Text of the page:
Vertigo And Perforated Tympanic Membrane


John F. Kveton

Persistent or recurrent drainage from the ear after canal-wall-up (CWU) surgery may be related to surgical technique or patient disease. Drainage indicates the presence of chronic otitis media, but the exact cause of the chronic otitis media must be determined. Factors that may help determine the cause of recurrent aural drainage include the timing of the appearance of the drainage in relation to the original surgery; the frequency of the drainage; the pathology in the original surgery; the status of the tympanic membrane; the development of symptoms such as hearing loss, vertigo, or facial palsy; and other associated patient disease. The development of aural drainage immediately after surgery suggests failure to exenterate all active disease at the time of the original mastoidectomy. This is usually related to poor surgical technique. Recurrent drainage weeks to months after the initial procedure may also be due to poor technique, but may also be secondary to residual cholesteatoma, or may be due to organisms resistant to standard therapies. Intermittent drainage, rather than constant drainage, suggests the presence of cholesteatoma or eustachian tube dysfunction related to allergy. Recurrent drainage after CWU surgery for cholesteatoma indicates recurrent cholesteatoma until proven otherwise.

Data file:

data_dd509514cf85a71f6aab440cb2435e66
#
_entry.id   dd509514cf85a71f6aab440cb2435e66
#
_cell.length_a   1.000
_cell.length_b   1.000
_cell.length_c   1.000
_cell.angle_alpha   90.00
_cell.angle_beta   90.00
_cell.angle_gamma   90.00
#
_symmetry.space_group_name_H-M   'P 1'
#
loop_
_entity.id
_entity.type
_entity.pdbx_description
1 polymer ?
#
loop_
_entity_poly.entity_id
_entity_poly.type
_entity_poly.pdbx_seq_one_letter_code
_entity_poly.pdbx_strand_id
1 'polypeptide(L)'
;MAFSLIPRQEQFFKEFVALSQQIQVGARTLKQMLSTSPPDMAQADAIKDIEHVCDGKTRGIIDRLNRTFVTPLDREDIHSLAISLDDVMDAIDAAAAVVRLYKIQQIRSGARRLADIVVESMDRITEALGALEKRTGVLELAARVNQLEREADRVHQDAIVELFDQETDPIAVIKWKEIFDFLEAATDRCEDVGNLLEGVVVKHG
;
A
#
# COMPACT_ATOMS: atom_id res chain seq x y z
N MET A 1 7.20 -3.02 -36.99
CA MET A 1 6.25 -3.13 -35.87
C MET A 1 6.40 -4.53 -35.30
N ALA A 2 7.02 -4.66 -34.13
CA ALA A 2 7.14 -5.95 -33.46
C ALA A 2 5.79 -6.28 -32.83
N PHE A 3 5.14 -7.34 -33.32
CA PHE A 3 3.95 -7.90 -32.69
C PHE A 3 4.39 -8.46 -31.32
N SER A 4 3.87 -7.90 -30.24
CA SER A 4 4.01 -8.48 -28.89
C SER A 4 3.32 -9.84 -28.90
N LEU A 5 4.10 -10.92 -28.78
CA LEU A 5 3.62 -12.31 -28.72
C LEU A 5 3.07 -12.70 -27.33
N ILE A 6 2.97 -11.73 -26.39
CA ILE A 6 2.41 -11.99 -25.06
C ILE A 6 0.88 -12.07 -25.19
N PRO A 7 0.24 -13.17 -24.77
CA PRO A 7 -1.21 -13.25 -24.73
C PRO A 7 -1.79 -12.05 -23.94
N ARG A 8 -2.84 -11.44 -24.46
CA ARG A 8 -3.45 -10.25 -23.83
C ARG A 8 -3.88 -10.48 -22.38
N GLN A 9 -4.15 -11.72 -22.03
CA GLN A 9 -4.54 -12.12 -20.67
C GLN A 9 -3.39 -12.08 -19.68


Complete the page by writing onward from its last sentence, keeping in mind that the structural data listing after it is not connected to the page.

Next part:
The presence of drainage with tympanic membrane perforation and granulation tissue may indicate poor technique with residual disease, inadequate eustachian tube function, or cholestea-toma. Retraction of the tympanic membrane with drainage indicates poor eustachian tube function and possible development of cholesteatoma. The development of hearing loss, vertigo, or facial palsy in the presence of an intact tympanic membrane indicates cholesteatoma, whereas the presence of these symptoms with a perforated tympanic membrane may also be due to activation of significant bacterial disease. The appearance of aural drainage in a seasonal timeframe indicates an allergic factor causing poor eustachian tube function. Aural drainage during exacerbation of connective tissue disorders is related to the proliferation of granulo-matous tissue within the middle ear and mastoid, while poor control of serum glucose in diabetes will result in the worsening of any existing chronic infection.


Evaluation of the draining ear should begin with inspection of the auricle and the mastoid region. Postauricular swelling is a sign of acute mastoiditis, whereas tenderness over the mastoid region suggests a subacute process. Swelling of the external auditory canal indicates that the chronic otitis media has produced otitis externa as well. This situation is usually found in long-standing chronic disease with extensive granulation tissue formation in the middle ear or in immunocompromised patients. The status of the tympanic membrane can provide clues as to the cause of failure of the previous procedure and so guide in future surgical decision making. A total tympanic membrane perforation with granulation tissue filling the middle ear suggests widespread disease throughout the temporal bone. An anterior, dry perforation may indicate poor eustachian tube function, but more likely reflects inadequate surgical technique. A retracted tympanic membrane, with or without an attic retraction, reveals eustachian tube dysfunction. In this situation, especially after a firststage intact-canal-wall procedure for cholesteatoma, it is impossible to determine whether residual or recurrent cholesteatoma is present prior to surgery.